1/48 Tamiya F-16C

Gallery Article by Burak on May 19 2009

Turkish Remembrance of Ataturk and Youth Day for Turkey


This is my attempt at Tamiya's excellent F-16 model finished in Turkish Air Force scheme. I am back to modeling after many years, and I am starting to learn how to use an airbursh, preshading, postshading, clear coats, washes, and everything else. It took me a long time to finish this as I can work on modeling only very sporadically.

The kit was built out of the box except for the decals. From my references,  I can tell the IIF "bird slicer" antenna is not what TUAF uses and my model is missing the parachute housing on the vertical tail. As I gain more experience, I hope to be more true to such details with after-market products and scratch builds. Construction was pretty good with clean sprue trees and excellent part fits. Almost no putty is required on this beautifully engineered model. Nonetheless, it does take some time to put together the entire model. I used bristles from an old toothbrush for the static dischargers on the wings and horizontal stabilizers, which I think adds more detail to the model. The only thing I could not resolve is the front of the canopy not sitting completely on the body leaving a gap. Oh well...

I first primed the entire model and preshaded the panel lines using Tamiya flat black. The model was then painted with MM enamels (36118, 36270 and 36375) with no scale effect (i.e., no white added). In my opinion, 36270 came out too dark so perhaps I will change my strategy next time. I used future as an undercoat for decaling and washes, and used pollyscale flat coat for the final clear coat. I finally used post-shading using Tamiya Smoke to darken some panel lines that are extremely pronounced on F-16s. I like the fact that the Tamiya smoke I used for postshading is somewhat glossy and creates a nice depth when the flat finish is taken into account.

Speaking of flat coats... Is it only me or has anyone experienced a 'haze' created by pollyscale flat? For some reason, despite my thinning, there seems to be a white haze lingering over the model due to the flat coat. I thin pollyscale with Tamiya acrylic thinner about 50% and I mix it really well. Then, I apply it in multiple very thin coats. For some reason, I get the haze and it is bothering me. I tried using distilled water to thin pollyscale flat coat with horrible results so I have moved away from that. Perhaps I should use Windex or wiper fluid for thinning? Could it be pollyscale not liking the Tamiya thinner? If things don't work out the way I want, I may go back to Testors Dullcoat (I had success with it in the past but after one horrible experience, I quit using it), or use the future/Tamiya flat combo. Any suggestions? Feel free to e-mail me.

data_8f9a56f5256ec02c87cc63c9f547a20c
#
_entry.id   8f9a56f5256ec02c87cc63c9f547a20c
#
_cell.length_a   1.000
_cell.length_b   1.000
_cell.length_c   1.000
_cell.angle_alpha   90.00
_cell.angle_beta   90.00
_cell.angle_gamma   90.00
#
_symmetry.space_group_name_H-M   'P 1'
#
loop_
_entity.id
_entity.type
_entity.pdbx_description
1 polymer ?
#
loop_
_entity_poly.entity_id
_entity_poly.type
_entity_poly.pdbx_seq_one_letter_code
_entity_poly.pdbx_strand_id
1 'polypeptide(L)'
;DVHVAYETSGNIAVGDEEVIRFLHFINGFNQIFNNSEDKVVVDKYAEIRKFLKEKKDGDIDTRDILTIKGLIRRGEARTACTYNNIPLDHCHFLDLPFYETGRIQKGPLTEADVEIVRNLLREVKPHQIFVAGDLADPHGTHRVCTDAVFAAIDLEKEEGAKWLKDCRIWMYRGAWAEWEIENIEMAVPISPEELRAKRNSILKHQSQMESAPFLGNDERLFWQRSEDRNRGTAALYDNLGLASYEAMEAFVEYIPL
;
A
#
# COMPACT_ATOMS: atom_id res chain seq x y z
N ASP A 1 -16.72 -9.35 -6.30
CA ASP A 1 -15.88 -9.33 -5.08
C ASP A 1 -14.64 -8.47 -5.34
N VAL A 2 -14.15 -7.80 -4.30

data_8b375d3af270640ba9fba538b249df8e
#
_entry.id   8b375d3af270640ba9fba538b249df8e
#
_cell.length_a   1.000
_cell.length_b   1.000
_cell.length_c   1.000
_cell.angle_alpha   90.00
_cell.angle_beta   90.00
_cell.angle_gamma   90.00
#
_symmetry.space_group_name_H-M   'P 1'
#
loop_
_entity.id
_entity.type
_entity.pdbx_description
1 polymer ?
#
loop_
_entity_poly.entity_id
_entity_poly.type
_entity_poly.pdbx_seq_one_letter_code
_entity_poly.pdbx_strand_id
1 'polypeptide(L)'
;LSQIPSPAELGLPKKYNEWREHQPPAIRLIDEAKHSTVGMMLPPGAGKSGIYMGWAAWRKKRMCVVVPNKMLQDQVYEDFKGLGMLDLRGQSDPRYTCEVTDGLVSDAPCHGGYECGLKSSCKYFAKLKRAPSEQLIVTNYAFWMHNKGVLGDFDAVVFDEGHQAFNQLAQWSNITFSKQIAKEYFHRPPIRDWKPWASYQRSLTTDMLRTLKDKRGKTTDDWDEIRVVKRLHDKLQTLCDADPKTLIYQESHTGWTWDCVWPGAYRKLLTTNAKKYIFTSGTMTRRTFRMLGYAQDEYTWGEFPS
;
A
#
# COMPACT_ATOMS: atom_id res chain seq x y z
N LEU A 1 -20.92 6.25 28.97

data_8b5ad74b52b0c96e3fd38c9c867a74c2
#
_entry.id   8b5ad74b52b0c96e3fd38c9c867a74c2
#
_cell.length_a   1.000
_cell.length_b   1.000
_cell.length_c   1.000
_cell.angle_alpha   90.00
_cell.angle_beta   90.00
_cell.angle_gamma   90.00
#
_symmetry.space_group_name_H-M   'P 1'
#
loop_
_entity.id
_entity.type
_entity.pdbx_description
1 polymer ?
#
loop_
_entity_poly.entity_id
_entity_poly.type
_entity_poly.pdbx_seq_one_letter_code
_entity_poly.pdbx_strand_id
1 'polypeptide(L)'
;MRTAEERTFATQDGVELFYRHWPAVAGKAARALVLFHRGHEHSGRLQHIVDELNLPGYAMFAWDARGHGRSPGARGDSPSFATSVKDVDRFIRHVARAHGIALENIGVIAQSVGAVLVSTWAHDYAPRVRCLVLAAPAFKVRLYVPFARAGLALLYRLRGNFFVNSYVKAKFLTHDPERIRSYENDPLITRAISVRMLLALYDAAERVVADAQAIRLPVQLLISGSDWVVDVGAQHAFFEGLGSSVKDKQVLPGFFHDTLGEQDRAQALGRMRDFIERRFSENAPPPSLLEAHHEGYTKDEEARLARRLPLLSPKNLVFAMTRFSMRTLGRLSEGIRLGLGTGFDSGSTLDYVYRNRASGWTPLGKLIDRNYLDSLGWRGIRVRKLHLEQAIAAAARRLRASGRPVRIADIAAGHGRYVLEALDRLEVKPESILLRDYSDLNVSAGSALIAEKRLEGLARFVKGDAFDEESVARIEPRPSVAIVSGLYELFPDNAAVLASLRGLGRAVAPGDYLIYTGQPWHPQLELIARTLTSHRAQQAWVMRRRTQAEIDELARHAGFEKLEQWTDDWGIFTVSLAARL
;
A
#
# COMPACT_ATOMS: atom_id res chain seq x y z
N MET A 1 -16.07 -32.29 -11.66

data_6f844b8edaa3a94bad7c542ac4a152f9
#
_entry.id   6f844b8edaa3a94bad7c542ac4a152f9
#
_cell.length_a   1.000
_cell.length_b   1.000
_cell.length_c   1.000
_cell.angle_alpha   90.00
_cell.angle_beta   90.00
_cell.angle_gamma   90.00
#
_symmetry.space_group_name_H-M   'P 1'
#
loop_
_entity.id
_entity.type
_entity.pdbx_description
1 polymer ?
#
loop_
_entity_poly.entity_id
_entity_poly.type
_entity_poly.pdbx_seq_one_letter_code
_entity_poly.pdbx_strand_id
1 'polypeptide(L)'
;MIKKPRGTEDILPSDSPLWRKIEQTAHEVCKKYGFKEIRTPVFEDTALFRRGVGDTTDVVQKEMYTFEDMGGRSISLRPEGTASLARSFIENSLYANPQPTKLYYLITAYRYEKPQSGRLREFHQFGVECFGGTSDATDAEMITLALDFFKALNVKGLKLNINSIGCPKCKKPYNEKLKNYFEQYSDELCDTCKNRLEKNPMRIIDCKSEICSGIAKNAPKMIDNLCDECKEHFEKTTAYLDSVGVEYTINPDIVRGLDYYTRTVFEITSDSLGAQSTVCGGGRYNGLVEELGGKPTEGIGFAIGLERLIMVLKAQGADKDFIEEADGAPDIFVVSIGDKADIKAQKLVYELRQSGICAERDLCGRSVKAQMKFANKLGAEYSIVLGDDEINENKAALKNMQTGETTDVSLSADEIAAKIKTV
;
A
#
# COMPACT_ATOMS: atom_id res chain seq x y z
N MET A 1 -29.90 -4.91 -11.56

I used West Decal's TUAF decals that I purchased last summer. The clear parts of the original decal set were extremely yellowish. But, thanks to some tip I had read online, I left the decal set under direct sunlight for about 15 days and it worked perfectly! All the yellow was gone. I also modified and printed my own few decals using Kaan Gok's graphics file for TUAF F-16 I had found online a while ago. I like TUAF aircraft, which often necessitates custom printed decals. Unfortunately one of my biggest obstacles in modeling is a lack of printer that can print white ink (ALPS discontinued as far as I know); I have not had great success with white decal paper thus far. Thus, even though pilot names are printed in white on TUAF F-16's right under the canopy, I had to go with gray. Incidentally, my childhood dream was to become a fighter pilot, which never happened. So I am living that fantasy in scale modeling by rendering myself as the pilot.

My biggest disappointment with the model is my choice of using Hasegawa's decal for the refueling marker. The decal was too thick and despite all the Microscale products I used, it still shows significant silvering. Tamiya decals are awesome but one thing I discovered is that you should use Microsol only after the decal has completely cured. Otherwise, Microsol seems to be too aggressive and causes the decal to curl up onto itself, which sometimes is unrecoverable.

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I learned a few things and reinforced my need to acquire some new modeling skills. First, I need to do a better job masking my canopies. A 'fresh', sharp Xacto blade is a must if you use Tamiya tape for masking. I need to find a better way to paint tires. I use flat black using a brush which sometimes results in an uneven finish. To blend everything, I use a shoe shiner brush, but that results in a semi-gloss to gloss finish. I may have to do some flat coating to my tires next time. I may need to add white to the main colors to give some scale effect. Especially 36270 came out too dark. I also need to find a better way to rescribe curved/cylindrical components like external fuel tanks. Currently, I cannot seem to get a straight line even though I am using a thick dynamo tape as a guide. Any suggestions here? Just to let you know, the rest of the model does not need any major rescribing. Panel lines are already excellent. Only the sections you lose to sanding have to be rescribed. Finally, I think I can do a better job weathering with pastels. I am not too happy with the current results.

For the modeling and photography in general, I am very much inspired by the incredible models and shots found at http://www.naritafamily.com/  I am new to photography and only have a Canon PowerShot A620 and have no experience with lighting. I am slowly setting up some fixtures and light softeners etc. using some online resources, but have long ways to go.


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Photos and text by Burak